Mistletoe and its role in Cancer (European)


Mistletoe is a semi-parasitic plant that expands and grows on distinctive host trees and greens. It is used as a dietary supplement and therapeutic and Ayurvedic medicine. Although evidence from the research is not available for backing up its medicinal purposes, Mistletoe carries nutritional and rich medicinal value. However, injected and intravenous formulations of Mistletoe aren’t legalized for medicinal purposes in the USA. The primary benefit of Mistletoe is stimulating and boosting the immune system for combating cancer cells. Studies suggest that Mistletoe can substantially improve and mitigate the side effects and symptoms caused by cancer treatments like Chemotherapy and Radiotherapy.

Limited studies suggest that Mistletoe can have a minimal yet efficient effect in enhancing the survival rate of the cancer patient. However, more studies are required to understand the effectiveness and benefits of Mistletoe in the medicine industry.

Mistletoe and its relation with cancer

Like previously stated, Mistletoe is a half-parasitic woody plant. Three common Mistletoe types include

  • American mistletoe
  • Korean mistletoe
  • European mistletoe

Mistletoe comprises several biologically enhanced compounds. Sterile extracts of Mistletoe are highly beneficial in Cancer Treatment. It is equally toxic and stimulating in Cancer Treatment. Cancer cells get adversely affected by this plant, while the immune system gets stimulated enough for fighting the cells.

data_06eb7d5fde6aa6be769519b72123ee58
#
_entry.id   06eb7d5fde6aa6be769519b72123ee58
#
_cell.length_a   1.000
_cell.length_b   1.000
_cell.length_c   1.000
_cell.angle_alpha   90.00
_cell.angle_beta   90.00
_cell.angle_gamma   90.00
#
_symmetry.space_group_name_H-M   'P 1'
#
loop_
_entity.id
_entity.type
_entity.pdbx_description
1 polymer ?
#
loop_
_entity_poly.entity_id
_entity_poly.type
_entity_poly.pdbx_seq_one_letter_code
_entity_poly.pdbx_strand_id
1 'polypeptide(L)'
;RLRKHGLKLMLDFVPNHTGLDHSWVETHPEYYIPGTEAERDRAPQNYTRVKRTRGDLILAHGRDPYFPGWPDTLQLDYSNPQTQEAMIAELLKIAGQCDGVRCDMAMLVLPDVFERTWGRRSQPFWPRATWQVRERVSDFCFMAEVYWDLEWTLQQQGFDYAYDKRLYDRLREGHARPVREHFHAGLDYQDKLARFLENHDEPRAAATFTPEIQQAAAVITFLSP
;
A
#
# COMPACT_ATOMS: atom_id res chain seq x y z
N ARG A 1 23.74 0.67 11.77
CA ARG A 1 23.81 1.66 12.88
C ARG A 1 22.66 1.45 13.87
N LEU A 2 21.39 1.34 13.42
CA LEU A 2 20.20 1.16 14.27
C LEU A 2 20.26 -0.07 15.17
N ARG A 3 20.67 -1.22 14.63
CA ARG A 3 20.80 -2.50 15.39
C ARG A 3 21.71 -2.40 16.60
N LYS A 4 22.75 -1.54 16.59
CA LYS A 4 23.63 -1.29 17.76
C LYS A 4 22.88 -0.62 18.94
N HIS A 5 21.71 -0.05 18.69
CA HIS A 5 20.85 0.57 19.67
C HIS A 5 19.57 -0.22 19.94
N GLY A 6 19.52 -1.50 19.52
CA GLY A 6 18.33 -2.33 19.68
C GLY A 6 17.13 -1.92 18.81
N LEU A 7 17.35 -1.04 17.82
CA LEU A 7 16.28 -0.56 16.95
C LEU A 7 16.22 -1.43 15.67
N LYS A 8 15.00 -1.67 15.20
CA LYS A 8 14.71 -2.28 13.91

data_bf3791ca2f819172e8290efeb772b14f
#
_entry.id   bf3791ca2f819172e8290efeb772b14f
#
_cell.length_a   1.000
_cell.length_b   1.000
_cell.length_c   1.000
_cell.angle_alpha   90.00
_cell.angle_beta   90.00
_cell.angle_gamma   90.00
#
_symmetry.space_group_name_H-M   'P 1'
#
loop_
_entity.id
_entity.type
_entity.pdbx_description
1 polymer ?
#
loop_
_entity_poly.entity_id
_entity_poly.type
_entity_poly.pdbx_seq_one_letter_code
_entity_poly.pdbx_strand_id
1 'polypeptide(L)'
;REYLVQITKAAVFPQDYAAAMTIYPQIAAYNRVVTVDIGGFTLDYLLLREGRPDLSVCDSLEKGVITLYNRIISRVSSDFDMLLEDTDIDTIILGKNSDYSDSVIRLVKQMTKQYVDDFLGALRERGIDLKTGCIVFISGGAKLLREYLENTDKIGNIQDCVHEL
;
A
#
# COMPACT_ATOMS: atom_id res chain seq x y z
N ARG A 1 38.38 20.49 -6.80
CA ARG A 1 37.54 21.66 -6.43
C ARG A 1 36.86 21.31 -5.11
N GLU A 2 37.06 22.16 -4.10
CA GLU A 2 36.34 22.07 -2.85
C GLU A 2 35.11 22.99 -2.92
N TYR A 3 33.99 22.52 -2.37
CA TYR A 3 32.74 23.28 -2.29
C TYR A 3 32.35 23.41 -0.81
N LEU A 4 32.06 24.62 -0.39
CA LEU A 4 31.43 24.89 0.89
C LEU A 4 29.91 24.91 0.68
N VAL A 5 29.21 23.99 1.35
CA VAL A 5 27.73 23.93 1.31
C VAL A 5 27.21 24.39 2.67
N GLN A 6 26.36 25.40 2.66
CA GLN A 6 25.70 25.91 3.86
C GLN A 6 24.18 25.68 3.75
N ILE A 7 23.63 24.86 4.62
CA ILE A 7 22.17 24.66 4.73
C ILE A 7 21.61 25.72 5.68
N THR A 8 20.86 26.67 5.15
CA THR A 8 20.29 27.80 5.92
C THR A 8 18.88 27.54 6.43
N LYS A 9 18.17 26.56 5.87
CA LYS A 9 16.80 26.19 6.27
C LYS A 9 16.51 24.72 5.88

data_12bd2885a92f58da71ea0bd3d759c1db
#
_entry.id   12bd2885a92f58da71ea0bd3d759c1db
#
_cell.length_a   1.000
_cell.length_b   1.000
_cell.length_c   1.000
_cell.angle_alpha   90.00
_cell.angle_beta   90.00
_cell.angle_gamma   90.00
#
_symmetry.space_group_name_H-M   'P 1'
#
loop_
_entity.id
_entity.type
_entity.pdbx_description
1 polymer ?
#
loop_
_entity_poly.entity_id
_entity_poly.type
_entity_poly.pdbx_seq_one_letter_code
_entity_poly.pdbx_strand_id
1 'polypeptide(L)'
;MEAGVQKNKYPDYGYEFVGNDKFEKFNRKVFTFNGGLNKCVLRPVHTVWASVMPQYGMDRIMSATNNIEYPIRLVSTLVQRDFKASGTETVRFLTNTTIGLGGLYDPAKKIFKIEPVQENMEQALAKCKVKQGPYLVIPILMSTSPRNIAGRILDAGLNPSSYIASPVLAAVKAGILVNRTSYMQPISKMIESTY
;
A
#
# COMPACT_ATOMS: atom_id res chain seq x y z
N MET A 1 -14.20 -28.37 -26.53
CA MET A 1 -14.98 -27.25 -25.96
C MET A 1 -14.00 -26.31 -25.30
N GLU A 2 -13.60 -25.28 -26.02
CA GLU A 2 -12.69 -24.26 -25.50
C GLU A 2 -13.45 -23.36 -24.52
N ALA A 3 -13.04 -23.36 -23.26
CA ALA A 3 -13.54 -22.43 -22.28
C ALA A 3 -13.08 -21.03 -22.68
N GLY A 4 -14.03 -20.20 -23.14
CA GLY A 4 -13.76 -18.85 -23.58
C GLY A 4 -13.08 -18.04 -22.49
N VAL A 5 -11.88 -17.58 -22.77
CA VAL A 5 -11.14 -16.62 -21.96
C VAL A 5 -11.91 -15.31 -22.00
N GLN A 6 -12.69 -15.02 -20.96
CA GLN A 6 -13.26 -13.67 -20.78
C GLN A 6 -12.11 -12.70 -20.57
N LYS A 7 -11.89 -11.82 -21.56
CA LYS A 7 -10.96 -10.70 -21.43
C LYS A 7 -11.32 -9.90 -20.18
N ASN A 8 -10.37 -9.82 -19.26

Uses of Mistletoe

Here are a few medicinal uses of this plant whose applications have been tested for various ailments.


Several studies and laboratory tests on animals are being done to determine the value of Mistletoe in treating cancer. Limited studies have found out that Mistletoe extract can help in lowering the cancer symptoms and side effects, thereby helping patients feel relieved and even increasing their survival rate to a certain extent.


Clinical trials are being done to understand how Mistletoe helps in treating hepatitis. Although most of these are conflicting results, more research can help in the deliberate understanding of Mistletoe and its power.


A few studies suggest that Mistletoe is playing a vital role in boosting the immune systems of different HIV patients. Nonetheless, more evidence is needed to back this up.

Lowering high blood pressure levels

Laboratory results and meticulous tests suggest that Mistletoe may lower blood pressure levels in the body.

Immune stimulant

Laboratory tests on animals suggest that Mistletoe aims to stimulate and modulate the immune system.

Clinical Summary

Mistletoe extracts are being precisely tested and assessed for a better understanding of their uses. Today, these extracts are being used for treating a multitude of conditions such as hepatitis, HIV, cancer, and degenerative joint disease. These extracts are available in oral forms as homeopathic, dietary, and Ayurvedic supplements. Nonetheless, the vitality of this plant is still unclear.

Many studies show that Mistletoe offers cancer patients with enhanced quality of life, along with mitigating side effects caused by Chemotherapy and Radiotherapy. Preliminary and other studies also suggest that iscador (intravesical) extract is secure and fit for patients with evolved cancers like non-muscle invasive bladder cancer. The extracts of Mistletoe are said to be effective for medical and chemical pleurodesis.